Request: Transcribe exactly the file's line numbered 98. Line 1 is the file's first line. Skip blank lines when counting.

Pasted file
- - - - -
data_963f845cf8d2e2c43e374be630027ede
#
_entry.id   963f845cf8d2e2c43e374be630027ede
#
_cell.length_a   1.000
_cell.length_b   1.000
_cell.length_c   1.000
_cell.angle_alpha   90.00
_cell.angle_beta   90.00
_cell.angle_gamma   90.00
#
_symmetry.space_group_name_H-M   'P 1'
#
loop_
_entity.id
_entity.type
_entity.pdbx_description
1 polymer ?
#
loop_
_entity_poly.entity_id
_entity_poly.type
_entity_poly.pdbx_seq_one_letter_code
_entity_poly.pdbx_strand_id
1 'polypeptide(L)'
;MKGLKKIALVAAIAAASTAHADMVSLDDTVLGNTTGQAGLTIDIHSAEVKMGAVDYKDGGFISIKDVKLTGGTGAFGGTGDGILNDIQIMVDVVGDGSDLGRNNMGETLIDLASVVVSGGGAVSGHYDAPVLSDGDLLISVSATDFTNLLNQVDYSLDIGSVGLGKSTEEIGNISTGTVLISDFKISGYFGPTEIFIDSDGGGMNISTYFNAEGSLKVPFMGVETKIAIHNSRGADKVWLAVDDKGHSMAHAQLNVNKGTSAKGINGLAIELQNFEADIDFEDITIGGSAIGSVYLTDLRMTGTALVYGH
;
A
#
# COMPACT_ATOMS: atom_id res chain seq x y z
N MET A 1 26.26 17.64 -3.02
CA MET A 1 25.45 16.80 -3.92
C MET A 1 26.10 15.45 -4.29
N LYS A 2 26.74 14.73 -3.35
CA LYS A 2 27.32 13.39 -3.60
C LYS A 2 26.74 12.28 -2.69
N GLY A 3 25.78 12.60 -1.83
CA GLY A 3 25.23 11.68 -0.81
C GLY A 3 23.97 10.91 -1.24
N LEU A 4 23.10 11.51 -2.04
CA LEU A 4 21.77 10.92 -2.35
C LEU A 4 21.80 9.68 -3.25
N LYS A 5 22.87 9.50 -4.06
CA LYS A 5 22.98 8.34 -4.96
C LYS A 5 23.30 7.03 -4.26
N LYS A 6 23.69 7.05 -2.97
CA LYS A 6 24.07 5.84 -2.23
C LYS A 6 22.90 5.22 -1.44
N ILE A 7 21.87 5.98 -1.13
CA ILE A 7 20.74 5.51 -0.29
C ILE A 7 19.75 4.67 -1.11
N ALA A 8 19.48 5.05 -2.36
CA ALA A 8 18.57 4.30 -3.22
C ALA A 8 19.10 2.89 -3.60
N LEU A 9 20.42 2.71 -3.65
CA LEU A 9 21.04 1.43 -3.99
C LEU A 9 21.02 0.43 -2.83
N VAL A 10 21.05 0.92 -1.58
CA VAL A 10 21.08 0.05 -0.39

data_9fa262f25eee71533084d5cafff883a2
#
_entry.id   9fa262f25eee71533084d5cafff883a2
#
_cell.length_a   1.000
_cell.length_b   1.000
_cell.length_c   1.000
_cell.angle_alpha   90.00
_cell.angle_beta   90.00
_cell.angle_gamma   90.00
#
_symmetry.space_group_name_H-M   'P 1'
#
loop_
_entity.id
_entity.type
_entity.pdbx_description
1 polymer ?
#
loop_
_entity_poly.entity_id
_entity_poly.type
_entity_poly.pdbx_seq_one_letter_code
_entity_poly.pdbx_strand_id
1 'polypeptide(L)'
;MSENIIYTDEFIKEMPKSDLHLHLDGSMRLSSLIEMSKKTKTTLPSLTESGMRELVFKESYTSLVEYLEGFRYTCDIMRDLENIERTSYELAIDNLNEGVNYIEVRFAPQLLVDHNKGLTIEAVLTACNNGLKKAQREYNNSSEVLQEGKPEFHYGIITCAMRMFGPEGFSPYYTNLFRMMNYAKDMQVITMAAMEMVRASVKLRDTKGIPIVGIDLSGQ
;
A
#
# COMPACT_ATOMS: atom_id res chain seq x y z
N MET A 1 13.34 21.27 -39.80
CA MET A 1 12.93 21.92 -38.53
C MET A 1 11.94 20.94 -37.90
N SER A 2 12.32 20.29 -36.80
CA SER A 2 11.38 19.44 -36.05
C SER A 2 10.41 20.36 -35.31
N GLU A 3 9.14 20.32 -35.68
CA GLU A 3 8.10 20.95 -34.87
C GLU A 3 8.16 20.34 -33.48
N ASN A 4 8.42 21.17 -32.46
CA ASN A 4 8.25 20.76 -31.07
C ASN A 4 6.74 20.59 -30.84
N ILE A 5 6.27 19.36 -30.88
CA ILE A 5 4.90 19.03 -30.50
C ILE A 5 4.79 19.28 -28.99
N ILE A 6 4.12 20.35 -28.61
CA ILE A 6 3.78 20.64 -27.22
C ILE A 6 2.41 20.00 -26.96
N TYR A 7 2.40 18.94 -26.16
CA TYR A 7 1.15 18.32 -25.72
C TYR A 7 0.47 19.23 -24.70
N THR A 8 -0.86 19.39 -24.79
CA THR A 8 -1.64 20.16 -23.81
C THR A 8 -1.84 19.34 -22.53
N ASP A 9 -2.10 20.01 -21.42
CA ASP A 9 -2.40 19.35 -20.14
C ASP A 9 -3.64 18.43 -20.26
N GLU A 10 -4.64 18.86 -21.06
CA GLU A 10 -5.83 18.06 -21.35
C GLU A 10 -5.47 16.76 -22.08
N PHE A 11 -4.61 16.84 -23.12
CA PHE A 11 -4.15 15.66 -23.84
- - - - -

C GLU A 3 8.16 20.34 -33.48